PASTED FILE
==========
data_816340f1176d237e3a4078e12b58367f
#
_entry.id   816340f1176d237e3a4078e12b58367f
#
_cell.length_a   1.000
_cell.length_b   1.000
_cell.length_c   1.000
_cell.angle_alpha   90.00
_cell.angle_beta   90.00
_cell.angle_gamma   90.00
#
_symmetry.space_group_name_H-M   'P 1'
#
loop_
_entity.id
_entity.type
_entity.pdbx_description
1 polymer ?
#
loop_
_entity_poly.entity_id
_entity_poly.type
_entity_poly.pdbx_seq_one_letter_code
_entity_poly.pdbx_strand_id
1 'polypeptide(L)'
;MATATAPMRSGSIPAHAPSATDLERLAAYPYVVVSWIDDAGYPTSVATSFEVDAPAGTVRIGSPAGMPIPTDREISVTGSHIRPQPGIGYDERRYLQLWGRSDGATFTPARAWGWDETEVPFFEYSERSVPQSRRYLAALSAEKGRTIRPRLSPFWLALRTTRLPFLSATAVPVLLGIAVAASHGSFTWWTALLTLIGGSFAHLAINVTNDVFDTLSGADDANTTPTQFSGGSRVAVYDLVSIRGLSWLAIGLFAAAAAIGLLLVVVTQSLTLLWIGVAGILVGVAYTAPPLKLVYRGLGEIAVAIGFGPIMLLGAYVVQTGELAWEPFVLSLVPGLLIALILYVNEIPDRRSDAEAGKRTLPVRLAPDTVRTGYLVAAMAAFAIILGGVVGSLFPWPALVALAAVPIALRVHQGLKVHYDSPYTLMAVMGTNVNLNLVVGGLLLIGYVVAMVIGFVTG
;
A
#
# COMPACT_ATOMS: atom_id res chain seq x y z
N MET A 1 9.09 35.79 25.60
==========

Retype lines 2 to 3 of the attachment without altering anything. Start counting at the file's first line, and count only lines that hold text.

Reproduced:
#
_entry.id   816340f1176d237e3a4078e12b58367f